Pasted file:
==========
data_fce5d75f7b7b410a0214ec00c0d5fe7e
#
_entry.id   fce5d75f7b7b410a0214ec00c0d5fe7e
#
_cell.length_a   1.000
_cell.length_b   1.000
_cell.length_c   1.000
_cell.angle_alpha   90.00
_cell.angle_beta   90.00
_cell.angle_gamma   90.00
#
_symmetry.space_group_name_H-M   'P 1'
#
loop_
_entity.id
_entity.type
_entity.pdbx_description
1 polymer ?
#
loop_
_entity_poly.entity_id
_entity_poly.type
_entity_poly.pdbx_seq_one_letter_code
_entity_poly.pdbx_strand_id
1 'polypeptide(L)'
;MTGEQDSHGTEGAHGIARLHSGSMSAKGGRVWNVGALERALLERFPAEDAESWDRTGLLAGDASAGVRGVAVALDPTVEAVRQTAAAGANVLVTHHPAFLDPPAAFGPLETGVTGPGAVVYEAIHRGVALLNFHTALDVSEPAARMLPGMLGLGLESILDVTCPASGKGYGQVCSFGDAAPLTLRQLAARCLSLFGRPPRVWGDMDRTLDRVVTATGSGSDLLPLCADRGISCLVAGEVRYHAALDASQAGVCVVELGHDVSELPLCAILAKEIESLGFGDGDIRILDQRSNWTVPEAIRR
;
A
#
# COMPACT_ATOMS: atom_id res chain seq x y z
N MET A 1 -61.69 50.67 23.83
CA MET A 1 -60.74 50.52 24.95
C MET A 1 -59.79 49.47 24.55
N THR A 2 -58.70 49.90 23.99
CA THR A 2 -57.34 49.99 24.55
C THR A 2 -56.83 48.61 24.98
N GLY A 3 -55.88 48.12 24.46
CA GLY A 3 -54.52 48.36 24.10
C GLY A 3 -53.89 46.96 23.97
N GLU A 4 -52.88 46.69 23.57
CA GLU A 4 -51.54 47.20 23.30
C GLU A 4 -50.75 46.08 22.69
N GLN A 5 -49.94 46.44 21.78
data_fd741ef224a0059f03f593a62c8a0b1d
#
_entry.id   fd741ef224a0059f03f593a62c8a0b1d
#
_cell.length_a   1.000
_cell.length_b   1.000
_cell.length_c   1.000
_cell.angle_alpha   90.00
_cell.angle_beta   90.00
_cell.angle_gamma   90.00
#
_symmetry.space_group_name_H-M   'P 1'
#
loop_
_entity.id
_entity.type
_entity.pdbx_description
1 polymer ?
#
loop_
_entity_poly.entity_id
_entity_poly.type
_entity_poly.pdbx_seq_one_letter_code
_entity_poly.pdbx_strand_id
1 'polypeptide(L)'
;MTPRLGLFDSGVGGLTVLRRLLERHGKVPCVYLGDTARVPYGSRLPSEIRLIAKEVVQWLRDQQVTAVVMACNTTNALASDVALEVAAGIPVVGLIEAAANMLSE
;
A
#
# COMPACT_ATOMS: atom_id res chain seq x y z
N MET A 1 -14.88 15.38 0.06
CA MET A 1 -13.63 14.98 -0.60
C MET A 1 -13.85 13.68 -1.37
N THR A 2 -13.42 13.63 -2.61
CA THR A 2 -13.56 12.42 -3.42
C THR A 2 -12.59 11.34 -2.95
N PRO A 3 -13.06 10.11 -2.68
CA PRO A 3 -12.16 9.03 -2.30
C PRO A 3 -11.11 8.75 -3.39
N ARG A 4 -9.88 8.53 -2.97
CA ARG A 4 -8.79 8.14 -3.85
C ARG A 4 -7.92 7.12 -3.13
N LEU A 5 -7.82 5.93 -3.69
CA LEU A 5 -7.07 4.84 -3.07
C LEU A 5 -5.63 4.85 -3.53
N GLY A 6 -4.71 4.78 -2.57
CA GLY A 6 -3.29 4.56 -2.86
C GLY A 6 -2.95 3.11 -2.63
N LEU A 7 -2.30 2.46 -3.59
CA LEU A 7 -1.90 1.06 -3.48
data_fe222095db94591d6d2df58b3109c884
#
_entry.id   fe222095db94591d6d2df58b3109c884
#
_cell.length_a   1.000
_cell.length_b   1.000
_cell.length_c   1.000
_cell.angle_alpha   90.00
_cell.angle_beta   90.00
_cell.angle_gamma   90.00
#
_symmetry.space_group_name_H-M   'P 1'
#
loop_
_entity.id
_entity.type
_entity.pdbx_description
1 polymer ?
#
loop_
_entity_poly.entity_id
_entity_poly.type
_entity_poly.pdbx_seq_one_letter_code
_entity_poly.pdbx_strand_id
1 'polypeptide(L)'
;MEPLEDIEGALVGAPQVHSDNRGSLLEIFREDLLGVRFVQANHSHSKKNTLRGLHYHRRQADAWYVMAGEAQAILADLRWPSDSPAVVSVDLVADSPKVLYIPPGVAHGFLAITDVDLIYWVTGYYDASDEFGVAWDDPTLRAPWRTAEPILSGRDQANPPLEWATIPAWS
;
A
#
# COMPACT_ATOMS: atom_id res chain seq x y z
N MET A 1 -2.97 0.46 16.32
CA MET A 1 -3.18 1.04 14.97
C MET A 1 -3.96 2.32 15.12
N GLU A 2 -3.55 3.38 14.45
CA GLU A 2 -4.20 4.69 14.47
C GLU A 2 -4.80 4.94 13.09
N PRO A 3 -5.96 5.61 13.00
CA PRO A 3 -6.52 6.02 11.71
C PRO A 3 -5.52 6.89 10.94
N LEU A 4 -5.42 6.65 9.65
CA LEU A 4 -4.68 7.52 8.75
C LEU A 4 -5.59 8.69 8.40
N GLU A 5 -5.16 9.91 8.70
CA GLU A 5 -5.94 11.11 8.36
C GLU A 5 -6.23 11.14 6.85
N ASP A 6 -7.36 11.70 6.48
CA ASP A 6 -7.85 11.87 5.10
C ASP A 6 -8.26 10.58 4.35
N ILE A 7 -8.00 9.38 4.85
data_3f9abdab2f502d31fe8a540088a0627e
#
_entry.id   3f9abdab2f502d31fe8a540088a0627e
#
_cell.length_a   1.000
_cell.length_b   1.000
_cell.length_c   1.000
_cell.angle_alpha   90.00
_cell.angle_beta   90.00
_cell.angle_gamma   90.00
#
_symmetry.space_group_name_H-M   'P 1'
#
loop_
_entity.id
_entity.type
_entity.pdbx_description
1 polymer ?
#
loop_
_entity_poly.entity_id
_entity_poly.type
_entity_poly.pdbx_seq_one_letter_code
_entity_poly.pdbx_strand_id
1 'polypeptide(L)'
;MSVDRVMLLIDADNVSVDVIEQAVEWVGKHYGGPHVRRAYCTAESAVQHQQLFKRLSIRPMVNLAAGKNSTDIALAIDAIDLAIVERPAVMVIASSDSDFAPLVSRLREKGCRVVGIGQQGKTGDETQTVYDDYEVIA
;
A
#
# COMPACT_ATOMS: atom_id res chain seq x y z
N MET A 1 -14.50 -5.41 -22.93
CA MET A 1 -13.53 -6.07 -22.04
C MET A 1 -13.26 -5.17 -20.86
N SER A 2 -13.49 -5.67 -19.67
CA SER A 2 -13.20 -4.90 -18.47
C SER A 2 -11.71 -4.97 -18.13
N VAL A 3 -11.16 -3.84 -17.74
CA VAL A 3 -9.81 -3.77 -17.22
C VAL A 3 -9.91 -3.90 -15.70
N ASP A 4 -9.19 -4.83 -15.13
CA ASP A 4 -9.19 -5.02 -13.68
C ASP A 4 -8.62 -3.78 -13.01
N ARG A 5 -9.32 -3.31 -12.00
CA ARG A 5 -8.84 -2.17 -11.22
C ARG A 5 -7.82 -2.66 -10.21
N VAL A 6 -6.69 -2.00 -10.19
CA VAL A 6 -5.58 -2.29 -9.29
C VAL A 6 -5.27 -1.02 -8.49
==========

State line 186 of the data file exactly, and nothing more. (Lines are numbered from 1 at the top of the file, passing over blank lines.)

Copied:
CA ARG A 5 -8.84 -2.17 -11.22